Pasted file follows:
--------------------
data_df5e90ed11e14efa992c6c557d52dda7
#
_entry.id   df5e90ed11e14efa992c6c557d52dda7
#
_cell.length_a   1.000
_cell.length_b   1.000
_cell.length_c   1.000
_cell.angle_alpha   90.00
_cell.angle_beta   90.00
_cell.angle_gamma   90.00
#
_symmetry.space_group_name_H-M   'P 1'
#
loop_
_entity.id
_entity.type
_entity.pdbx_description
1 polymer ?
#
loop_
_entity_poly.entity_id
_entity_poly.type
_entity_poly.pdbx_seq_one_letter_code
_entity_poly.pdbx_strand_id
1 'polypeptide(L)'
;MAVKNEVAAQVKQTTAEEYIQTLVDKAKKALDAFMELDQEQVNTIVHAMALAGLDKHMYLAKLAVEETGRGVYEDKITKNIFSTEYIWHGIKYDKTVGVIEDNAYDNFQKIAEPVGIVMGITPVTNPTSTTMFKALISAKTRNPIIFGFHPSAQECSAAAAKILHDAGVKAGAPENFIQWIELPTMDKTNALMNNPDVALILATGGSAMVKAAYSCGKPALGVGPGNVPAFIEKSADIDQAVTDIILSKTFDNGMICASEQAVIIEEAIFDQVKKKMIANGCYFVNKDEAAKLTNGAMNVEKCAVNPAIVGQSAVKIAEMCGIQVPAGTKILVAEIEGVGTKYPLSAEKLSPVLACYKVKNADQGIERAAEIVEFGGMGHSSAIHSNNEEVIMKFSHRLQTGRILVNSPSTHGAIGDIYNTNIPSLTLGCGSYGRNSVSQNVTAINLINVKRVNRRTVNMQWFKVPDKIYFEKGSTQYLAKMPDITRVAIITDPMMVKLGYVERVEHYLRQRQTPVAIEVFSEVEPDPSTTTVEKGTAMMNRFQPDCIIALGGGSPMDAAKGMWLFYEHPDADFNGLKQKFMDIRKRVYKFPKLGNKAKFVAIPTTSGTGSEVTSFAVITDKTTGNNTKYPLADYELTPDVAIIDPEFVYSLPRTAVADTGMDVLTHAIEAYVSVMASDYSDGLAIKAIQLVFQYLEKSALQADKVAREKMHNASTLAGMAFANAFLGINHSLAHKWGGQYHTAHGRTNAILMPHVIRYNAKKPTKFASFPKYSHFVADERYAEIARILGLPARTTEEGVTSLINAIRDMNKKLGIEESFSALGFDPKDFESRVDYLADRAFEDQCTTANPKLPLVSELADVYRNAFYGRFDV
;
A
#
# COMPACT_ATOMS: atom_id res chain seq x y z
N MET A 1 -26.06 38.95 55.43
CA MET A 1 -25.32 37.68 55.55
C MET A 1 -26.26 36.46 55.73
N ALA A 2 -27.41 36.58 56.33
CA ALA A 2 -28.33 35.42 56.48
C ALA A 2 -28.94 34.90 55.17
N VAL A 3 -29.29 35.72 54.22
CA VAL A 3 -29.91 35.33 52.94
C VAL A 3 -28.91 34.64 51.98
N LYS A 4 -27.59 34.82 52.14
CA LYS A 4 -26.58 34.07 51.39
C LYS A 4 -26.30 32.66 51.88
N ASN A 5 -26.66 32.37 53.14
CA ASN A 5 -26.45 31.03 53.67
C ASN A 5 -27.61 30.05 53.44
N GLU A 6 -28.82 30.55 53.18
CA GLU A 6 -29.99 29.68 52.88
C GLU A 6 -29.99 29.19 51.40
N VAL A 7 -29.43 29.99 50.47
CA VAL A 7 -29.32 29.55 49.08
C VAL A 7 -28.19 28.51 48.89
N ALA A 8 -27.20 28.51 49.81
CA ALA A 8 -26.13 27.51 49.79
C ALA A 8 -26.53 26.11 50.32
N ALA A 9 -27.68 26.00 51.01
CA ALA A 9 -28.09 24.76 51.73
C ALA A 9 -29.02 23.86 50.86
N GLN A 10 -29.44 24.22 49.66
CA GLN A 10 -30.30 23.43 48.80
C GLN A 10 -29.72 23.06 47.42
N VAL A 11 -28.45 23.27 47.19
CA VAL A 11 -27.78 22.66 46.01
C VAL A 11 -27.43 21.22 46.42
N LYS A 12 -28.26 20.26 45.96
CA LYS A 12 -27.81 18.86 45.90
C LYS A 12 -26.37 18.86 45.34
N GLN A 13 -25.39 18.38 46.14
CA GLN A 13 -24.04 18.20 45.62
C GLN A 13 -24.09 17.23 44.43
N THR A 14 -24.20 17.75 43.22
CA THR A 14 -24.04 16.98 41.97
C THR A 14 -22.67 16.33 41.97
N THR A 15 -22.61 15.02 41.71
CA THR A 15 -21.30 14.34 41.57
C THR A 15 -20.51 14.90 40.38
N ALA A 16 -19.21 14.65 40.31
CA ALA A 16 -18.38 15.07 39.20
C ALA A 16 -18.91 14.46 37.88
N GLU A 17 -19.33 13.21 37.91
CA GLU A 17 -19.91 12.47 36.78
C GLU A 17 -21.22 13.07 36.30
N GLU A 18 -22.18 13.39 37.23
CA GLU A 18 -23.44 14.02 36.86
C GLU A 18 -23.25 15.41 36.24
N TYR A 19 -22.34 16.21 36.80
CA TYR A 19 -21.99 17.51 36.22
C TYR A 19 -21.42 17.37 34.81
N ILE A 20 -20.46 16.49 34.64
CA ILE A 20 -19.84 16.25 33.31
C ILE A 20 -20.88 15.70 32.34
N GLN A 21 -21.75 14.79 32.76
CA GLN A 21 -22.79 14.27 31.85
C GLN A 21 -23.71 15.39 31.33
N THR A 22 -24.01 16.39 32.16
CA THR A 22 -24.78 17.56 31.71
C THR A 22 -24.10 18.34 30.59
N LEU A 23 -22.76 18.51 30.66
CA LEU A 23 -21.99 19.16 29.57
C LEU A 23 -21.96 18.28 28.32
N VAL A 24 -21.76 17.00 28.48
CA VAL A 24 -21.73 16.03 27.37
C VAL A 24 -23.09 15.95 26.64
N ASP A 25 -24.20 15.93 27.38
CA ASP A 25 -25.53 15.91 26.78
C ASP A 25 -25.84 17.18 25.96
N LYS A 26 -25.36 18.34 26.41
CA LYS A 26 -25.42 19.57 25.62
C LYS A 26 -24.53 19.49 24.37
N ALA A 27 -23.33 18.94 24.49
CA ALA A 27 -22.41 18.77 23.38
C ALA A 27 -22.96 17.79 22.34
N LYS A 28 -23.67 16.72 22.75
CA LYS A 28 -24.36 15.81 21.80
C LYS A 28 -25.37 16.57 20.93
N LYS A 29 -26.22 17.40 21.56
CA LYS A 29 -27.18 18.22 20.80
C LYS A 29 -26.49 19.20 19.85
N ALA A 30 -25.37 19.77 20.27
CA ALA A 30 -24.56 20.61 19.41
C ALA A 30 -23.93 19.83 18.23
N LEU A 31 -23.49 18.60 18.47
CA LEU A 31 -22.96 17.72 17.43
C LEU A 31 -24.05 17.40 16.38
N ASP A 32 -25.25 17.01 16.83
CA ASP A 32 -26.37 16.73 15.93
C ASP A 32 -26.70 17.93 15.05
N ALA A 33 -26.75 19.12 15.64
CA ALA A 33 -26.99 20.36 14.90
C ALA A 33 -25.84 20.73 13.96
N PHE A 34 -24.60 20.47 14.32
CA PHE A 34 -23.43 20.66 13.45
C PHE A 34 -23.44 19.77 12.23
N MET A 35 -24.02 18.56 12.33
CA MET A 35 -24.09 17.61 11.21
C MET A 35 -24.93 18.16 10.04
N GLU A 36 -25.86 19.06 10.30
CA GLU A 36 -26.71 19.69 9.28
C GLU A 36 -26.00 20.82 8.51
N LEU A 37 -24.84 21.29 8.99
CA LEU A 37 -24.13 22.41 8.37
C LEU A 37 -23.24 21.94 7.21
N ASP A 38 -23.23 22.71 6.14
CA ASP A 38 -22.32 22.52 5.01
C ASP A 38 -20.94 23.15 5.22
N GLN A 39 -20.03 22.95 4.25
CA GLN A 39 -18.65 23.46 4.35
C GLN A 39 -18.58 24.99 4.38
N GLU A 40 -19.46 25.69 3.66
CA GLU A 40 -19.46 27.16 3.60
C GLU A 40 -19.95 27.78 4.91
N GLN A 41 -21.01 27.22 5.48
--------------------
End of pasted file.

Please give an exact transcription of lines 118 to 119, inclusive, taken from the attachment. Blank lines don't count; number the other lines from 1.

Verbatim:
N ALA A 30 -25.37 19.77 20.27
CA ALA A 30 -24.56 20.61 19.41